Border closings and supply chain interruptions caused German exports to collapse by 9.3 percent in 2020. But the export is working its way out of the Corona low. He continued his recovery in December.
Dhe Corona crisis tore deep holes in the German export balance last year. The export of goods fell by 9.3 percent compared to 2019 to 1204.7 billion euros, as the Federal Statistical Office announced on Tuesday in Wiesbaden. It was the sharpest decline since the global financial crisis in 2009. At that time, exports had fallen by 18.4 percent. The import volume decreased in the past year by 7.1 percent to 1,025.6 billion euros.
Temporary border closings, disruptions in logistics and interruptions in supply chains at the beginning of the corona pandemic in spring 2020 had significantly slowed the export business. Foreign trade then gradually worked its way out of the Corona low. But it wasn’t enough to compensate for the slump.
For this year, the foreign trade association BGA recently expected a significant plus. The pre-crisis level should therefore be reached again by summer 2022 at the latest.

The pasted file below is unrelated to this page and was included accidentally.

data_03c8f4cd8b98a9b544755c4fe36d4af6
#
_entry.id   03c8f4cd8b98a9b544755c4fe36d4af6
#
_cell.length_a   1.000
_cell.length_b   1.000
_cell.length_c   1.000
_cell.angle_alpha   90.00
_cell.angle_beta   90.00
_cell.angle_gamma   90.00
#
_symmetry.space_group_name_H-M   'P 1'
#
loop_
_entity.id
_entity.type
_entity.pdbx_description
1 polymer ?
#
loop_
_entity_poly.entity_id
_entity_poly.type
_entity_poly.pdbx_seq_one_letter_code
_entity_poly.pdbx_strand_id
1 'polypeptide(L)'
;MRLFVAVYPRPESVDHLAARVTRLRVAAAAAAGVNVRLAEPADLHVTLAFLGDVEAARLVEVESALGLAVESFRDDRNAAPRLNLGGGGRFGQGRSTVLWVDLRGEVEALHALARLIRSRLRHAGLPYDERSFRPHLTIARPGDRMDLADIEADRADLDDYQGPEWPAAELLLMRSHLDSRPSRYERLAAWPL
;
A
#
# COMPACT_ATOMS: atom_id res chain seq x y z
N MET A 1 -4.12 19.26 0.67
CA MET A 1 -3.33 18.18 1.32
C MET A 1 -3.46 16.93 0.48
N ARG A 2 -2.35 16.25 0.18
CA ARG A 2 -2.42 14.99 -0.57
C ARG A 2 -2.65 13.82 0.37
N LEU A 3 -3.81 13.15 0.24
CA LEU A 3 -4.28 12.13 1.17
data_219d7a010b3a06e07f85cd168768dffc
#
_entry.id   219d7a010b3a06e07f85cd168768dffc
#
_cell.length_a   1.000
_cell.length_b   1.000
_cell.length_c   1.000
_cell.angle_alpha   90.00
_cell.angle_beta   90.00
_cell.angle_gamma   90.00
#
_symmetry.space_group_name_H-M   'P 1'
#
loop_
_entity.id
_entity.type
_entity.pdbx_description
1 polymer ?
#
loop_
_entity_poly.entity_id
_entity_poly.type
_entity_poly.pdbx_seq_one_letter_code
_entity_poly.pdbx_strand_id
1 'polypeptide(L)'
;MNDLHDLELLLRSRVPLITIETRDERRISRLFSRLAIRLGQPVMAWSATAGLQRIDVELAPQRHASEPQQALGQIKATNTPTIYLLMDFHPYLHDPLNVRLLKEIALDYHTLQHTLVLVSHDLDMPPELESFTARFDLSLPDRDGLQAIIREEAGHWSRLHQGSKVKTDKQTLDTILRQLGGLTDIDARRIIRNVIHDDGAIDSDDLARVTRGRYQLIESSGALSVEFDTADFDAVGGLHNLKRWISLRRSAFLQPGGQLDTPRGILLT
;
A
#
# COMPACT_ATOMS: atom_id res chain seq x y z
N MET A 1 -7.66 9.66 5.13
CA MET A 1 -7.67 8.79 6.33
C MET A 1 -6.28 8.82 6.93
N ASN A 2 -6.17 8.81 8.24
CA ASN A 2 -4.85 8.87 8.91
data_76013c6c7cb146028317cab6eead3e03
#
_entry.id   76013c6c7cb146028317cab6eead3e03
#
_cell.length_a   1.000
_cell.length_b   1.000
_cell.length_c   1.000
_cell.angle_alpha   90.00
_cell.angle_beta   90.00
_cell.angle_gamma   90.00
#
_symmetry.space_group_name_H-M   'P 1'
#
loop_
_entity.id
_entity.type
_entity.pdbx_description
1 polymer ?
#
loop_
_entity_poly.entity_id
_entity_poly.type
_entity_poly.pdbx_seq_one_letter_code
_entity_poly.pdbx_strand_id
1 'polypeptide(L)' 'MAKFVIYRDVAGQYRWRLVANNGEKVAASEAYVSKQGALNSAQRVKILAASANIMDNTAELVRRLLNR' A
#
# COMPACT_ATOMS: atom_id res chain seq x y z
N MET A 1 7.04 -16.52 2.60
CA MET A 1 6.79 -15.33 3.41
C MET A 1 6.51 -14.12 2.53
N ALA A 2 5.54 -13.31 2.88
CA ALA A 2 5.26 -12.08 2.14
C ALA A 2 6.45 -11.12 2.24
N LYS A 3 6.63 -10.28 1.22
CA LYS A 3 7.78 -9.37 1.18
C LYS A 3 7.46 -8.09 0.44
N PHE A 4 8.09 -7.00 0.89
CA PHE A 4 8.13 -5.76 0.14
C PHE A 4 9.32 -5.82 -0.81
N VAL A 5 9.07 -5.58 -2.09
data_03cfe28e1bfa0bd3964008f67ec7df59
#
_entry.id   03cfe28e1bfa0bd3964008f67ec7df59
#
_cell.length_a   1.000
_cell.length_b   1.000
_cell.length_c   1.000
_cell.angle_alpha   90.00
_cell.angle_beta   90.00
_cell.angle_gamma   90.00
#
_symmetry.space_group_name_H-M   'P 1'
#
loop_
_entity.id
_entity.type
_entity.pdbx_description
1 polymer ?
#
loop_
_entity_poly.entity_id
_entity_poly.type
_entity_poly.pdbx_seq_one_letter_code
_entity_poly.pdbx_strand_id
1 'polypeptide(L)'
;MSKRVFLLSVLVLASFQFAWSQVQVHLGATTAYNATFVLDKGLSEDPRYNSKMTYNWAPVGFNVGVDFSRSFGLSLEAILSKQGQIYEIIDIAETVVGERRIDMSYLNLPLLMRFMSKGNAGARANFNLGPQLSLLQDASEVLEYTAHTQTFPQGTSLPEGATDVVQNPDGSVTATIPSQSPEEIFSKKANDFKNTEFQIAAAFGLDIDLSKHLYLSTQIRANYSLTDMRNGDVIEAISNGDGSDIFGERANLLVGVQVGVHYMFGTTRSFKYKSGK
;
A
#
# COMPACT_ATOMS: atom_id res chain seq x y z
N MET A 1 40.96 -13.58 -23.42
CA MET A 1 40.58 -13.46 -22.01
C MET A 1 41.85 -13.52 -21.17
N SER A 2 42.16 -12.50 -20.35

Above all, the increased demand from China recently pushed the business of German exporters. The second largest economy in the world, which is an important sales market for goods “Made in Germany”, grew last year despite the stresses caused by the pandemic.
Despite the second lockdown in many countries, the recovery continued towards the end of the year. In December, exports rose slightly compared to the previous month by 0.1 percent to 100.7 billion euros. Compared to the same month last year, they increased by 2.7 percent.
In January, the mood among German exporters even brightened significantly. The Ifo export expectations of the industry rose in January from 1.9 points to 6.0 points. That was the best value since October. Among other things, a robust industrial economy and the global vaccination start led to cautious optimism.
While industrial production collapsed in the first corona wave, work in most companies continued in the second wave. The borders remained open to trade. In addition to private consumption, exports are an important pillar of the German economy.